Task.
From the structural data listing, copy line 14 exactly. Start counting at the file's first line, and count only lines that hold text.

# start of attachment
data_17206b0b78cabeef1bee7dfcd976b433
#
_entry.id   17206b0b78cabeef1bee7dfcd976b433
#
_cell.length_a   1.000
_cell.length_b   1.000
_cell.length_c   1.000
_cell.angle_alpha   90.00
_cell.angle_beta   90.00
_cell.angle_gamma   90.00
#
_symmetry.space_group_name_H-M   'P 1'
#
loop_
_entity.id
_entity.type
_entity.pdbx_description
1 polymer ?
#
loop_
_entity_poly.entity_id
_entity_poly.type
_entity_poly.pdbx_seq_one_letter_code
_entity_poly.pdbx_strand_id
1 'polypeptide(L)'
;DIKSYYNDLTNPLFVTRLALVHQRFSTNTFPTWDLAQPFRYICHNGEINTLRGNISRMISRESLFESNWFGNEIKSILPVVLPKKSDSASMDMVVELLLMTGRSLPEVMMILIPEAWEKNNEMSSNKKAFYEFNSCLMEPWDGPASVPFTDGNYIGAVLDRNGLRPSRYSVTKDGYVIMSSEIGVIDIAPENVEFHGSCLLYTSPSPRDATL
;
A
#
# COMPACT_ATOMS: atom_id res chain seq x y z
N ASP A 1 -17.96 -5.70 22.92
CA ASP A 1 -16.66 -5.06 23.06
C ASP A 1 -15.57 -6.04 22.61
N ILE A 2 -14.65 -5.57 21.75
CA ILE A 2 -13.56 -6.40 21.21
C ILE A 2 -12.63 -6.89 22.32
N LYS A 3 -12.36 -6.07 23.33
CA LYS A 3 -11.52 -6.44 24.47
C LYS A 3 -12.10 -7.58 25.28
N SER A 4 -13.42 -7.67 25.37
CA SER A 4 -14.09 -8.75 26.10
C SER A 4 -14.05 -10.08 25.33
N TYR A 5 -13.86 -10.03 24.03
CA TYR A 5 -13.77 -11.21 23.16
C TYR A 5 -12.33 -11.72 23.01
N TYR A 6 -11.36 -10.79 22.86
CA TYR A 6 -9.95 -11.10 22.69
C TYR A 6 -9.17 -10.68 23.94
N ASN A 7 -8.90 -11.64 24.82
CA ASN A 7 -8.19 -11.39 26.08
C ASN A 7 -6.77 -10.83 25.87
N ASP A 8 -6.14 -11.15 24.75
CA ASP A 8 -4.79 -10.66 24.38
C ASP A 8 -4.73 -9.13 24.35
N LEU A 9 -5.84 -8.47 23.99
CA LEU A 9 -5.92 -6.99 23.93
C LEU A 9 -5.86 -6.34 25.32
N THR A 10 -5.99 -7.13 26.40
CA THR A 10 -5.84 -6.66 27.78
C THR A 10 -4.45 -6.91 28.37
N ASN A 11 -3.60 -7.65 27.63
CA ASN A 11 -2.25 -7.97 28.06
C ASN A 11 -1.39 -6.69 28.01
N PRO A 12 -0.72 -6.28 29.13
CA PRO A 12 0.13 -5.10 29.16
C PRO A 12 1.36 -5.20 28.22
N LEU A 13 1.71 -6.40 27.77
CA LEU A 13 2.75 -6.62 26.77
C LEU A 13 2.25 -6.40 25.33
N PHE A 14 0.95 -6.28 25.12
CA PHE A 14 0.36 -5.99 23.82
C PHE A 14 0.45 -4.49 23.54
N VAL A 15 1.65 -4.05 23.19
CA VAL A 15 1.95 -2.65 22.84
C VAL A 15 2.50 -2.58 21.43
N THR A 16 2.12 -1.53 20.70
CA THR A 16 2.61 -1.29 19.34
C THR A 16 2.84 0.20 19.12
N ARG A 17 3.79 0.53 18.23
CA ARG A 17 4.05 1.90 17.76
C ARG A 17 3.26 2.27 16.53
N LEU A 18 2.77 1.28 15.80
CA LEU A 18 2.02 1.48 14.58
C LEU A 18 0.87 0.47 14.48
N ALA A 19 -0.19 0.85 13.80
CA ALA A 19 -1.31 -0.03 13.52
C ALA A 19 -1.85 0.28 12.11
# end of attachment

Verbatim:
loop_